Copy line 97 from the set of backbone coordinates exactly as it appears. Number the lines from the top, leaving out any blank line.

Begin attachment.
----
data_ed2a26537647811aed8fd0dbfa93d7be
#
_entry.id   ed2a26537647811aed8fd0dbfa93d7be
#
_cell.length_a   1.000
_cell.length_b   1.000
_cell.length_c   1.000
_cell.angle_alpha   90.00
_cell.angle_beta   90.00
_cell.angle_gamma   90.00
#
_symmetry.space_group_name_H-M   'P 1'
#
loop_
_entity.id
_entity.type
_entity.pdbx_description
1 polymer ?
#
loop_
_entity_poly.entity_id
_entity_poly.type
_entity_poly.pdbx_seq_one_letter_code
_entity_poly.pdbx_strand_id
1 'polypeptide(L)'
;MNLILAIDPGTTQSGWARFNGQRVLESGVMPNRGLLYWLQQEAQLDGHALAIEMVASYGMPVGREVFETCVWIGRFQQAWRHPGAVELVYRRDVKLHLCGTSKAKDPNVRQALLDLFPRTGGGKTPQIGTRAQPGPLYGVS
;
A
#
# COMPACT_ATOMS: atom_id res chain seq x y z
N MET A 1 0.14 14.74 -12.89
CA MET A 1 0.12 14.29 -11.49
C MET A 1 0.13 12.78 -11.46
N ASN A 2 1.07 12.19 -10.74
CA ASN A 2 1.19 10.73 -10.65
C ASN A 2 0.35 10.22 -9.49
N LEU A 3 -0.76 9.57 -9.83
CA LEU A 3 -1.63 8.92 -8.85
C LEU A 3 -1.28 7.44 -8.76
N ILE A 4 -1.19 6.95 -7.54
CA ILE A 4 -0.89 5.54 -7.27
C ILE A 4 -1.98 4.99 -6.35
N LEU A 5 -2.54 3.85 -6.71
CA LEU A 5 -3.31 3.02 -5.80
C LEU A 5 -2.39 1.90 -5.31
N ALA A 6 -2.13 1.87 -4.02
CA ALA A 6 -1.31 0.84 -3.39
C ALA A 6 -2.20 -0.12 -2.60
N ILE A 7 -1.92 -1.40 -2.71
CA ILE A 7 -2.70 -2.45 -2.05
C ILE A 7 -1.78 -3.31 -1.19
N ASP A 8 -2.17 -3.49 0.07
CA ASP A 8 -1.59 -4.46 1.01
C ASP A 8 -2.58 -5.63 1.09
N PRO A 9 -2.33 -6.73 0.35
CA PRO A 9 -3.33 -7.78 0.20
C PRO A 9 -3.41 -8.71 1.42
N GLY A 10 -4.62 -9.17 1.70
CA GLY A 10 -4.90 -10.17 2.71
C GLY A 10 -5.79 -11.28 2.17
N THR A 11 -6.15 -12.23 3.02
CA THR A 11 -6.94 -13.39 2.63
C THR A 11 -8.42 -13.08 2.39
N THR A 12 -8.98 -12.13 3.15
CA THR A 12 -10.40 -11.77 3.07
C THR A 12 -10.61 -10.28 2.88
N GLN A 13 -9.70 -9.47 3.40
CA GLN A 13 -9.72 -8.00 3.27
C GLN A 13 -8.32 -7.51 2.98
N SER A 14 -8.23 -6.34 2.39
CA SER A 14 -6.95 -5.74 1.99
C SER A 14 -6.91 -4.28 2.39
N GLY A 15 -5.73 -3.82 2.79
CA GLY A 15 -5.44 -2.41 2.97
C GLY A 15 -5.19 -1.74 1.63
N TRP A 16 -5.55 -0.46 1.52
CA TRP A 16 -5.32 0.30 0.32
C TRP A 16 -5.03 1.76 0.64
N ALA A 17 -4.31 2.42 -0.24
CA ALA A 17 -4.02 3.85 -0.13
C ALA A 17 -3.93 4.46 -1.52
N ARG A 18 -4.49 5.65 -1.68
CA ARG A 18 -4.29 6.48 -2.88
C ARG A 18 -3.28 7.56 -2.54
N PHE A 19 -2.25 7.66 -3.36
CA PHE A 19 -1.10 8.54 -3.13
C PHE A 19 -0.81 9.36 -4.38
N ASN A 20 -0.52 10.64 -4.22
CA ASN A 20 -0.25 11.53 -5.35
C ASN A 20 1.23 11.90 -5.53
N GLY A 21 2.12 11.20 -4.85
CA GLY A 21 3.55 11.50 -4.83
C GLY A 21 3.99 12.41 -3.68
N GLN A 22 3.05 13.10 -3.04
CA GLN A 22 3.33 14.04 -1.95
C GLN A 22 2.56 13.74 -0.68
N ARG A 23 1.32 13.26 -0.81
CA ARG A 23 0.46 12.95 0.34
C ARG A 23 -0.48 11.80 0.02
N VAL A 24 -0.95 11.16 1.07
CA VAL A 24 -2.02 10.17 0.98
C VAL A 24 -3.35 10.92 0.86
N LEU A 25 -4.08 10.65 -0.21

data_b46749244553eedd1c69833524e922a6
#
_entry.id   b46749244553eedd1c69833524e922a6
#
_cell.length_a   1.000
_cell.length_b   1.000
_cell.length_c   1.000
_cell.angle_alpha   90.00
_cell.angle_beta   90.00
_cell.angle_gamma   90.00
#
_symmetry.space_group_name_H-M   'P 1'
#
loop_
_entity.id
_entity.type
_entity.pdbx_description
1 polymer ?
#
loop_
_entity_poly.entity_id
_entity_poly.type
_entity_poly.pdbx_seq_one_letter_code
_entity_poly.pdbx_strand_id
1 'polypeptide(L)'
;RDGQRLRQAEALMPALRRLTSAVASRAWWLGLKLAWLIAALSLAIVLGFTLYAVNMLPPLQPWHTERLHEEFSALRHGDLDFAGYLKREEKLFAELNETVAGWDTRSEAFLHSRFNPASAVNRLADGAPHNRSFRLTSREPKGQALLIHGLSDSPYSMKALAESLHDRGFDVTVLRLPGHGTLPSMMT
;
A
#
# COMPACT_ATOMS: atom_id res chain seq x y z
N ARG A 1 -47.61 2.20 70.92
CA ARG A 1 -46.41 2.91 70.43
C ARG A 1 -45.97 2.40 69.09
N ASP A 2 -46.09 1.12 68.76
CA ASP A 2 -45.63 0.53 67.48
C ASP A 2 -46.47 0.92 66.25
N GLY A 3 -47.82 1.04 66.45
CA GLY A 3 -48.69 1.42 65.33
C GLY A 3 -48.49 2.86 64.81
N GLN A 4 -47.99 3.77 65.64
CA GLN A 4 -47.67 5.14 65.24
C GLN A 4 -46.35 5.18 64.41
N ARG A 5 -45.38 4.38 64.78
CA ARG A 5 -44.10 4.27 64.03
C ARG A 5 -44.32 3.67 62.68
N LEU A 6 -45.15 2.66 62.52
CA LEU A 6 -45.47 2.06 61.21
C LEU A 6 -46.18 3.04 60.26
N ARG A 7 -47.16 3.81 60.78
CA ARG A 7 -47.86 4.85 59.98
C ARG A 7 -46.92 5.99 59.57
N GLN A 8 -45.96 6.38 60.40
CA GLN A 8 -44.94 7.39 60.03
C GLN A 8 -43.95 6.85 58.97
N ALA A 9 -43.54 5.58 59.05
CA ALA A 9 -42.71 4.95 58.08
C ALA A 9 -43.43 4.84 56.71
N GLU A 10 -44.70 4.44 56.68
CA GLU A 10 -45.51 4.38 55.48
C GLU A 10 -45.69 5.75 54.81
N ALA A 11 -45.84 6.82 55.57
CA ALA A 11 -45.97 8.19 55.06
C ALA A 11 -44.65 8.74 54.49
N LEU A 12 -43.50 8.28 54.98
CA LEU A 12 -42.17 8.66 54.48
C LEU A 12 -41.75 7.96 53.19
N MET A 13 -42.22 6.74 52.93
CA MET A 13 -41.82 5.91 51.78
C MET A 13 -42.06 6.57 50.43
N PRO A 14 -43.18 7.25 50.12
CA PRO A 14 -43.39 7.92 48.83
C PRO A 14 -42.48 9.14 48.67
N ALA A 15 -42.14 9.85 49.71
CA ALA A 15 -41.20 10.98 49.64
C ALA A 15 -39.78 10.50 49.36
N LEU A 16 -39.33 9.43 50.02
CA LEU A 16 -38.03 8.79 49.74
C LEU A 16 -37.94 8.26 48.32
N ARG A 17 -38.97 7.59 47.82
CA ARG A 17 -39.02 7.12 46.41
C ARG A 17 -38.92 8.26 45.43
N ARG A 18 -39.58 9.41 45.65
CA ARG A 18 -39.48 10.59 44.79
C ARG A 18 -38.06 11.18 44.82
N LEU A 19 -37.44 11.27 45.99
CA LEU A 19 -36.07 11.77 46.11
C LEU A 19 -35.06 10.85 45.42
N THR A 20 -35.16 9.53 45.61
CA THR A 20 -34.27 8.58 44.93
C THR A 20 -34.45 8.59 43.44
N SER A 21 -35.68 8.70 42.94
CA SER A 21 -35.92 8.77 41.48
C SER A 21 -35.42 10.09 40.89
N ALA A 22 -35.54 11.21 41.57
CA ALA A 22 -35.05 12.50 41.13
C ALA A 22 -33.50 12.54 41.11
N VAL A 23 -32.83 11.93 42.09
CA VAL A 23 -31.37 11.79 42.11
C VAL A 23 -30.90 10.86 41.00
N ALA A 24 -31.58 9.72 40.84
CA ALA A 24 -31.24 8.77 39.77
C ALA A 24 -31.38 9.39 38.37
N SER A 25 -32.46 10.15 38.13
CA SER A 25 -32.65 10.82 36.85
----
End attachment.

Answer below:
N ARG A 23 1.32 13.26 -0.81